Energy saving in the public sector

Energy saving tips for hospitals, schools, colleges, universities, local councils and government

Save precious resources for where they’re needed

A college teacher speaking in front of a class of students

Recommended temperatures for public sector buildings

  • Offices 19–21°C
  • Classrooms 18°C
  • Sports hall and corridors 15°C
  • Areas for very young children 21°C

Developing a temperature policy can help to manage your heating use over time

Public sector heating systems

  • Switch off heating for the last hour of the day – the building should retain its heat for that time
  • Use time switches so heating is only on when the building’s in use
  • Encourage staff to use window blinds to retain heat in winter and keep it down in summer
  • Regularly service boilers to retain efficiency and consider replacing units over 15 years old
A hand turning down a heating thermostat
Strip lighting in a public sector building


  • Opening window blinds to utilise daylight could reduce lighting bills by 19%
  • Use movement detectors, time switches and daylight sensors
  • Encourage staff to switch lights off when they’re not needed
  • Install energy-efficient lights – using the right lights could cut your lighting costs by up to 80%

If windows, skylights and light fittings are not kept clean, light levels could fall by up to 40%


  • Hot water should be stored at temperatures above 60°C to avoid bugs like legionella
  • Cold water should be kept at a maximum 20°C
  • Ensure pipework is well insulated to prevent heat loss

Fitting taps that turn off automatically (percussion taps) can lead to major energy savings

The hot and cold taps on a water dispenser
An air conditioning unit in a public sector building

Air conditioning

  • Don’t waste energy by heating and cooling areas at the same time
  • Switch off heating in office areas when it reaches 20°C
  • Only turn on air conditioning when the temperature is over 24°C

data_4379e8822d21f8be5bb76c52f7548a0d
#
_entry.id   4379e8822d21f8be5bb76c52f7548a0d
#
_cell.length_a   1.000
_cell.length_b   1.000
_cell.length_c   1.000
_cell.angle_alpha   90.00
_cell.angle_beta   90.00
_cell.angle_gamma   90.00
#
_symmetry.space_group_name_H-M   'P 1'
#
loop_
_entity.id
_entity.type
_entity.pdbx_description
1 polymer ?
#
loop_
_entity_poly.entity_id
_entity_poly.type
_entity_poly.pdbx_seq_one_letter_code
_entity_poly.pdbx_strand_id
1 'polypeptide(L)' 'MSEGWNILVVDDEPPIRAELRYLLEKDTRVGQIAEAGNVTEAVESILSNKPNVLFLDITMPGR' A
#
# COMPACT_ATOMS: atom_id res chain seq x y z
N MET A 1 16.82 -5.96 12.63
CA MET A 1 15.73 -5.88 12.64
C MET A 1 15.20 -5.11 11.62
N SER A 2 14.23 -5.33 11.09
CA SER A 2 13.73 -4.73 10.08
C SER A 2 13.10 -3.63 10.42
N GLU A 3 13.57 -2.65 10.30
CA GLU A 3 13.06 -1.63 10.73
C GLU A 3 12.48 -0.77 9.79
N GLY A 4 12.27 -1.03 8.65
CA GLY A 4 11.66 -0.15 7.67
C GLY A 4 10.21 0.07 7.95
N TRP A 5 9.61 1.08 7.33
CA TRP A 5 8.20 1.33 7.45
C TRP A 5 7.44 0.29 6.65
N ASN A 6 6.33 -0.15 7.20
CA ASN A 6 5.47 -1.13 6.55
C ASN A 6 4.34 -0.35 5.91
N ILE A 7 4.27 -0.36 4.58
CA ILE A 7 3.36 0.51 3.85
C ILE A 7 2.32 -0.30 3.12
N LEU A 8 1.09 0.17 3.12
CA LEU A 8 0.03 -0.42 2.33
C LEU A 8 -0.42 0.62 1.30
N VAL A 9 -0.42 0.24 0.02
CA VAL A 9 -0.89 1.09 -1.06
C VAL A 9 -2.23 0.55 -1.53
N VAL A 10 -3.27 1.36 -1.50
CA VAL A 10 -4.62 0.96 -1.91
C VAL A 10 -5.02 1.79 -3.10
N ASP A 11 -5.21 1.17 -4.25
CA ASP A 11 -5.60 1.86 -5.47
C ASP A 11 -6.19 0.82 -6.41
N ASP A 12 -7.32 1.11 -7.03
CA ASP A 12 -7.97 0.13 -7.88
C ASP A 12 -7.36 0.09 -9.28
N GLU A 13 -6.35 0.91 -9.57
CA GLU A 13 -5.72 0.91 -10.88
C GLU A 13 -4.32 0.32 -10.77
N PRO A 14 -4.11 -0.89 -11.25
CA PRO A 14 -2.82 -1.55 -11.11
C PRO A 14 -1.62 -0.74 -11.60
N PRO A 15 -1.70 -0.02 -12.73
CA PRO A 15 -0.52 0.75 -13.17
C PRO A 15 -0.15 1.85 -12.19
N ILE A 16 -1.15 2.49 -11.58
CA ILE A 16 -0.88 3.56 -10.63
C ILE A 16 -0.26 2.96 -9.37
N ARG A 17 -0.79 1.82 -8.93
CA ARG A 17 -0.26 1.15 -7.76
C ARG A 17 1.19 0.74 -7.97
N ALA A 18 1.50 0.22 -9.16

Regular air-conditioning services help keep your system running efficiently


  • Install variable-speed drives in your fans
  • Ensure air recycling is optimised, particularly when there aren’t many people around
  • Consider investing in high efficiency equipment for your heating, ventilation and air conditioning systems

Variable-speed drives can reduce the running costs of a fan by up to 40%

An engineer on a ladder works on a ceiling ventilation unit
An office worker prepares to operate a photocopying machine

Electrical equipment

  • IT equipment burns energy, even in standby mode
  • Encourage staff to switch equipment off when not in use
  • Use the energy-saving features on things like monitors and printers

Turning computers and monitors off at night can save £35 a year per desk

More advice from the Carbon Trust

The Carbon Trust helps organisations contribute to and benefit from a more sustainable future through carbon reduction, resource efficiency strategies and commercialising low carbon technologies.

Download their free guide to help identify energy and cost savings which can be easily made with little or no cost, and explore energy hotspots such as heating, lighting and commercial equipment.

Saving tips for British Gas business customers

Pay by Direct Debit

Register for an online account and pay by Direct Debit.

Return to your online account and set up a direct debit.

Get a smart meter

A business smart meter can help you understand your energy usage.

Save energy in your business

Energy saving tools and tips to help you improve energy efficiency